It seems the main broke under a driveway at the end of the street. On a Saturday. Labor Day weekend. The water company did work all night Saturday, so they deserve credit for trying. However, they don't yet get credit for succeeding. Modern day fittings and gaskets don't quite fit the 1970's pipes, and they gave up on getting the leak sealed on Sunday morning. They have to source new/old fittings, or make an adapter, or who knows what?
Sunday afternoon was spent laying a bright blue fire hose up the street from a hydrant about a block away. A tangle of fittings on the end of the firehose splits into three different garden hoses. Each of these heads a different direction along the street. One of them goes to our neighbors house where it splits again at their outside faucet. That garden hose runs through the side yard to our house, and yep, splits again to run yet another garden hose to our other neighbor's house. Water is now running backwards into the house from our outside faucet. We got limited water pressure back in time for Sunday supper. Three houses being supplied by a single garden hose is tolerable, but annoying.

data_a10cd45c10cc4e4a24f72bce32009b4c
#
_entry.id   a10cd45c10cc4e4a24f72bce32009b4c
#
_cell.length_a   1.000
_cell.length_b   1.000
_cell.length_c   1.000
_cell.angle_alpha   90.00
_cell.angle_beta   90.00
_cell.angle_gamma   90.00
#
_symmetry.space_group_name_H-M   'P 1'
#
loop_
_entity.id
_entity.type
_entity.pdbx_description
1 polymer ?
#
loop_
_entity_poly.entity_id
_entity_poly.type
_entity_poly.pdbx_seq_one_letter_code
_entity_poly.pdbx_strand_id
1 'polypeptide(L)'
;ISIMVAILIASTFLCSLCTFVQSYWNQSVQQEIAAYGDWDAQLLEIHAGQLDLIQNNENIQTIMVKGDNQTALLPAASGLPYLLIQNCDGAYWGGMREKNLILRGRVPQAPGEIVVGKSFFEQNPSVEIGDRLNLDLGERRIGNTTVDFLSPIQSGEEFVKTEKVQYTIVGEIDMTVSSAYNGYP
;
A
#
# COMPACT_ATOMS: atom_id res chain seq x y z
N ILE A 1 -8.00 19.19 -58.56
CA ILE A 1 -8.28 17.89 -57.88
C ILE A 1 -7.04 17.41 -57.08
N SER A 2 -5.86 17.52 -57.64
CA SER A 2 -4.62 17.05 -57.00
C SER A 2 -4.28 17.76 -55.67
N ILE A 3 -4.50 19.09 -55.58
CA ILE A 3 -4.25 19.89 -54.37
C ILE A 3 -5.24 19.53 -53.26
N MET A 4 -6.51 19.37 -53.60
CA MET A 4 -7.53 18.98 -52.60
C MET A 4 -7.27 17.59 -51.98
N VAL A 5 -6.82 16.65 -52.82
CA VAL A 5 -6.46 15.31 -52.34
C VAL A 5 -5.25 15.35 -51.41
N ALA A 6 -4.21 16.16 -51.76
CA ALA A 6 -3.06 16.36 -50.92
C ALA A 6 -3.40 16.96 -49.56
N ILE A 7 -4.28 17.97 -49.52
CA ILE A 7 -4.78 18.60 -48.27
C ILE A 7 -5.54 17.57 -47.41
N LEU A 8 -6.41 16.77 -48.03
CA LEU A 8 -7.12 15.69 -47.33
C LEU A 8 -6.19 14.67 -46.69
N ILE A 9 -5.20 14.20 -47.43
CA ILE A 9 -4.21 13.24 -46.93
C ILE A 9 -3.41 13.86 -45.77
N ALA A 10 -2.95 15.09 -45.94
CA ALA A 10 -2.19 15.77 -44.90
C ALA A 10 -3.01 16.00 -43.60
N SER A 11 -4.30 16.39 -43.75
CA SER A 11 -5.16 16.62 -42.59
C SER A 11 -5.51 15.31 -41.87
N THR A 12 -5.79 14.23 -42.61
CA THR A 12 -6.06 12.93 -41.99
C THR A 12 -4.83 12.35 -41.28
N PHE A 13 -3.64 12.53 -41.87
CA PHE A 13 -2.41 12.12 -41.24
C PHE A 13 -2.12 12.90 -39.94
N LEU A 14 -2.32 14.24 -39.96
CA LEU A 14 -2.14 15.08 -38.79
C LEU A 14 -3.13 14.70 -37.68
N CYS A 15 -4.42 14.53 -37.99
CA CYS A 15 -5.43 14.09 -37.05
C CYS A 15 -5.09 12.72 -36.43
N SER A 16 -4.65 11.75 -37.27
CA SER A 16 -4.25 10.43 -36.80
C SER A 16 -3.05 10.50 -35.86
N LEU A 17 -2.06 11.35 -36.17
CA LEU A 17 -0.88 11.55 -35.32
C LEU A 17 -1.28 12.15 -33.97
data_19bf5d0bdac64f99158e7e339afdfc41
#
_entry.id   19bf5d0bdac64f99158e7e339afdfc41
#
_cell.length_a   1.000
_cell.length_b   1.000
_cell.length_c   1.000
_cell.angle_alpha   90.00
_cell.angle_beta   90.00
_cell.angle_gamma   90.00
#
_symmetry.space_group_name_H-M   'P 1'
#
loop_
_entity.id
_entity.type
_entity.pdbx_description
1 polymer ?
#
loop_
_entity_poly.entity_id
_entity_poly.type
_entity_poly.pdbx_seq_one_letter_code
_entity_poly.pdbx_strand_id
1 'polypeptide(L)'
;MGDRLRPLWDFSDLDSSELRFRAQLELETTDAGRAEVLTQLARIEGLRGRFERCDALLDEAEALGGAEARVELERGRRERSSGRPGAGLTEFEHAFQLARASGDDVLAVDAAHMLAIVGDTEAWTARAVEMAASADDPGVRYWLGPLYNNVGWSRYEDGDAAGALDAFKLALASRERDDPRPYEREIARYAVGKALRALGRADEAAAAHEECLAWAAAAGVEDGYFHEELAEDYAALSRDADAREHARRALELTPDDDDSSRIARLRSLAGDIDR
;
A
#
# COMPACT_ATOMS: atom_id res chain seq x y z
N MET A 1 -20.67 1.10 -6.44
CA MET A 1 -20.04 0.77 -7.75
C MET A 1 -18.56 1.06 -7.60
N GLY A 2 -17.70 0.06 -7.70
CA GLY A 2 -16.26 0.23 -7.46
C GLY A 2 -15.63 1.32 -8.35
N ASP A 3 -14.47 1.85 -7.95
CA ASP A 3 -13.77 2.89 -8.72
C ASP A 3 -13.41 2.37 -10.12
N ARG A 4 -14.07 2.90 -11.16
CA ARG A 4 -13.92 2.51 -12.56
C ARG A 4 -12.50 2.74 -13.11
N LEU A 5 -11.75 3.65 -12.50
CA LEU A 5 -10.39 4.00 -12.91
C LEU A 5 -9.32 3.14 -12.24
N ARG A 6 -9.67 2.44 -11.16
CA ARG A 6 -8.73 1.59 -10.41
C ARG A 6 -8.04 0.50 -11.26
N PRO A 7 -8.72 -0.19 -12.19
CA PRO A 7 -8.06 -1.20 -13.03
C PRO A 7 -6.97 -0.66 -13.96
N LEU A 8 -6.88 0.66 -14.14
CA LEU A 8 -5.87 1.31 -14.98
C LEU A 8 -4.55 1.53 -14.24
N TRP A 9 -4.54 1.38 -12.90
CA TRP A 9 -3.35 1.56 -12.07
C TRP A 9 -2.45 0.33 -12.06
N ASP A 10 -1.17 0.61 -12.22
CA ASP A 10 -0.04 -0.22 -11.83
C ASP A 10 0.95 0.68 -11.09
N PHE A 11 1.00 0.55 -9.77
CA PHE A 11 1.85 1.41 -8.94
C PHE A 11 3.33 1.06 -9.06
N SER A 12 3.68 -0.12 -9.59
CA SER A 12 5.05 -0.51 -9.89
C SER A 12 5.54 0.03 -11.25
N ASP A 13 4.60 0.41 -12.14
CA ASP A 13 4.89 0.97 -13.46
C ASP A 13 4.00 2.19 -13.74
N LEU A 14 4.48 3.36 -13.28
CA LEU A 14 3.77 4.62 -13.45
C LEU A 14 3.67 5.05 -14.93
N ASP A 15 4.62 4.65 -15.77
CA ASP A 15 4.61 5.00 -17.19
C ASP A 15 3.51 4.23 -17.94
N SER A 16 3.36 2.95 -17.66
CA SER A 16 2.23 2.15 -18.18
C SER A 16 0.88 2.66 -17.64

I know, these are first world problems. We still have relatively clean, pure water dribbling out of the taps. The 24 hours of no water made me think about all the people in the world who do without every day. I was surprised by how quickly, and by how much I missed the water. The worst part is not being able to flush toilets. Second worst is not being able to wash hands after not being able to flush. Fortunately, we do have a case of bottled water for emergencies. It goes quickly when used for washing as well as drinking.
The trucks are back today . . .